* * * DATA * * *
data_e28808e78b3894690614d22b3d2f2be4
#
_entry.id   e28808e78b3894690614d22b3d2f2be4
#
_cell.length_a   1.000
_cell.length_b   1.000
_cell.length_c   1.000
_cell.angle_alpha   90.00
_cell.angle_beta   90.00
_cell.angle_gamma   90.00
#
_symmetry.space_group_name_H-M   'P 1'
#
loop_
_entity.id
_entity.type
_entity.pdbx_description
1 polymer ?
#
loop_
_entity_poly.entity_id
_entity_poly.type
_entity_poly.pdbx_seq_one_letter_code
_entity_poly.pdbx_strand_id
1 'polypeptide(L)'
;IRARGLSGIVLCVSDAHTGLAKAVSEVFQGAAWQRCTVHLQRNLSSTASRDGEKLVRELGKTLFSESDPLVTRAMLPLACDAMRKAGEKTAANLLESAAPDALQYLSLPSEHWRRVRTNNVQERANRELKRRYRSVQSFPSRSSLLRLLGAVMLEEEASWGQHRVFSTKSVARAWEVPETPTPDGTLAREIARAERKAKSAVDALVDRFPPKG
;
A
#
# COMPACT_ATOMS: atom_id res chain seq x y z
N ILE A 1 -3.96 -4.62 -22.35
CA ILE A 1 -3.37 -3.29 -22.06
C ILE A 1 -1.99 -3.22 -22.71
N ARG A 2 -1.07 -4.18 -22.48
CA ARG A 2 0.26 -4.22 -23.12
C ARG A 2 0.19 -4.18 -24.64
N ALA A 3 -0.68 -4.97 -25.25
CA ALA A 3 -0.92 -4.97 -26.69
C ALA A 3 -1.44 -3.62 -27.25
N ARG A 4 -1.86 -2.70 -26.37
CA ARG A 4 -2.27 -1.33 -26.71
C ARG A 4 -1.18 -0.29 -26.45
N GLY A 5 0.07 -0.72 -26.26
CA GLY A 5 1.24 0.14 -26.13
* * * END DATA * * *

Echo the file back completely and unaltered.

data_e28808e78b3894690614d22b3d2f2be4
#
_entry.id   e28808e78b3894690614d22b3d2f2be4
#
_cell.length_a   1.000
_cell.length_b   1.000
_cell.length_c   1.000
_cell.angle_alpha   90.00
_cell.angle_beta   90.00
_cell.angle_gamma   90.00
#
_symmetry.space_group_name_H-M   'P 1'
#
loop_
_entity.id
_entity.type
_entity.pdbx_description
1 polymer ?
#
loop_
_entity_poly.entity_id
_entity_poly.type
_entity_poly.pdbx_seq_one_letter_code
_entity_poly.pdbx_strand_id
1 'polypeptide(L)'
;IRARGLSGIVLCVSDAHTGLAKAVSEVFQGAAWQRCTVHLQRNLSSTASRDGEKLVRELGKTLFSESDPLVTRAMLPLACDAMRKAGEKTAANLLESAAPDALQYLSLPSEHWRRVRTNNVQERANRELKRRYRSVQSFPSRSSLLRLLGAVMLEEEASWGQHRVFSTKSVARAWEVPETPTPDGTLAREIARAERKAKSAVDALVDRFPPKG
;
A
#
# COMPACT_ATOMS: atom_id res chain seq x y z
N ILE A 1 -3.96 -4.62 -22.35
CA ILE A 1 -3.37 -3.29 -22.06
C ILE A 1 -1.99 -3.22 -22.71
N ARG A 2 -1.07 -4.18 -22.48
CA ARG A 2 0.26 -4.22 -23.12
C ARG A 2 0.19 -4.18 -24.64
N ALA A 3 -0.68 -4.97 -25.25
CA ALA A 3 -0.92 -4.97 -26.69
C ALA A 3 -1.44 -3.62 -27.25
N ARG A 4 -1.86 -2.70 -26.37
CA ARG A 4 -2.27 -1.33 -26.71
C ARG A 4 -1.18 -0.29 -26.45
N GLY A 5 0.07 -0.72 -26.26
CA GLY A 5 1.24 0.14 -26.13